What I want to talk about is why, walking home tonight, I was glad to be strolling solo back to my cluttered little apartment. It's always seemed a bit cyclical to me, the breakup / healing / dating process. It seems to get easier in some ways, though in other ways I want it to stay difficult - as I told the judge, "Sir, I don't plan on ever getting terribly good at filing divorce paperwork. It sounds like too much practice is involved." Still, after every time it didn't work out quite as I'd hoped, the crushing weight of loneliness and inadequacy would return, for a time at least. This last time was no exception, and in fact may become exemplary in that no amount of effort on my part could have helped.

Part of tonight was just sensory overload left over from this week - circumstances led me to hang out with several girls I'd once dated, to have dinner with my ex-wife and her baby, to find myself needing to spend a large sum of money on my car, and to discover that my mother had a heart attack. All in all, I'm pretty much just done with this week, but three of my dearest friends graduated college this week, one with a Juris Doctorate from OU Law, and every one of them had me beaming on their behalf. These are my dearest friends who are doing something very real to make the world a better place. So my place was with them.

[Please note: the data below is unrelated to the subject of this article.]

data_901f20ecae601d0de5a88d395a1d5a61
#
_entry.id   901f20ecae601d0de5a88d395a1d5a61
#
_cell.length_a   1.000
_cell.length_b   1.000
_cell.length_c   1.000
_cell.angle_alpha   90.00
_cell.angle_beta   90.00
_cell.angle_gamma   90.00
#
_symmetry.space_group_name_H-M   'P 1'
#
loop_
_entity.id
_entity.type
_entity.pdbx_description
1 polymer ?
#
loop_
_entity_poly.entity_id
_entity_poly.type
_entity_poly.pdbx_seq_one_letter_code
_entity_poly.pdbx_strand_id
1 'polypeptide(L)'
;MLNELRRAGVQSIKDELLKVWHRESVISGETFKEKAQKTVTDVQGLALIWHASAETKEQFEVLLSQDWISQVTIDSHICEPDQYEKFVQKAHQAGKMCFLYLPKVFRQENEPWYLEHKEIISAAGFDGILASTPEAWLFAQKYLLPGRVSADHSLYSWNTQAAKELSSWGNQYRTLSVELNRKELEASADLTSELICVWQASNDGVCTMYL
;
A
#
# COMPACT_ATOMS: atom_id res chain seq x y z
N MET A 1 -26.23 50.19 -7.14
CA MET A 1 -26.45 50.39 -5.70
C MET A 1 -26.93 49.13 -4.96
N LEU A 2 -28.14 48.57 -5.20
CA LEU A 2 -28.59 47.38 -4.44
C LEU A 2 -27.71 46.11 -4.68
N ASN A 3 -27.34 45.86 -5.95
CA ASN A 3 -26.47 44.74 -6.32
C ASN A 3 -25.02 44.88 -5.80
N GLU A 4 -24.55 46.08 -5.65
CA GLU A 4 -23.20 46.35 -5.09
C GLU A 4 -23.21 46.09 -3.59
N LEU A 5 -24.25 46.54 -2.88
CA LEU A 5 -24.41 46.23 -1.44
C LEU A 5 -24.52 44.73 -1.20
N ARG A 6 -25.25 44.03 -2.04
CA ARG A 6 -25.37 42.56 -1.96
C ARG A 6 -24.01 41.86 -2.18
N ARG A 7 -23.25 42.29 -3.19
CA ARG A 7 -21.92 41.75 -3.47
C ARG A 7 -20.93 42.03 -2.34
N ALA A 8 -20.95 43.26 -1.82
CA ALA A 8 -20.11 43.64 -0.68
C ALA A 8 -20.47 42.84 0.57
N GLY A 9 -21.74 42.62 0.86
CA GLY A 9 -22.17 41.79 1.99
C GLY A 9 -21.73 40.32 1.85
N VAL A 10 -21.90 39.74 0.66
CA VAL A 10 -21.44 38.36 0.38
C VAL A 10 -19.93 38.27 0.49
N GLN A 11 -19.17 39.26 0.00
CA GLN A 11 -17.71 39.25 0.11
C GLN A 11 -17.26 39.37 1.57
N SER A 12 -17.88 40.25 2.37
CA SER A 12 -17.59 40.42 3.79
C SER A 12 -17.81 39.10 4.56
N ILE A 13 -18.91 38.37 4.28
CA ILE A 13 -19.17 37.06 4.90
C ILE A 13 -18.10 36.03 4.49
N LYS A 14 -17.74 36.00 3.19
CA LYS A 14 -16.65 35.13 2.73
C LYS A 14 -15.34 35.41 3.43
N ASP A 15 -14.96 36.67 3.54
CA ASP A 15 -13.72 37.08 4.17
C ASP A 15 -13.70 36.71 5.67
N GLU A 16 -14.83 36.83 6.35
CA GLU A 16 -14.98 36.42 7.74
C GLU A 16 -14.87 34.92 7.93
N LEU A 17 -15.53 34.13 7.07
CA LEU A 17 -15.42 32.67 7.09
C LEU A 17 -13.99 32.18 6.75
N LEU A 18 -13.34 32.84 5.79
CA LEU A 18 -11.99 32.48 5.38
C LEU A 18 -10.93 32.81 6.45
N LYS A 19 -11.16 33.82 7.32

Standard bar hopping led to fun stories with friends, tales of debauchery among those of workaday items. I talked to several girls tonight that I'd always found cute/funny/smart, and somehow tonight it clicked a little differently. All I really wanted was to go home to my little apartment in the arts district, the one with too much stuff and the wrong kind of furniture, and curl up and go to sleep in beautiful silence. As I walked, I remembered that the last time I got this feeling was shortly before I got myself into a year-long emotional entanglement (from which I learned much, and for which I still hurt some). I thought to myself, maybe this means I'm ready to get back into something. Then I thought better. I realized, this is a good time to work on me. If something wonderful happens in the meantime, I'm up for the challenge, but I owe it to myself not to get sidetracked too far.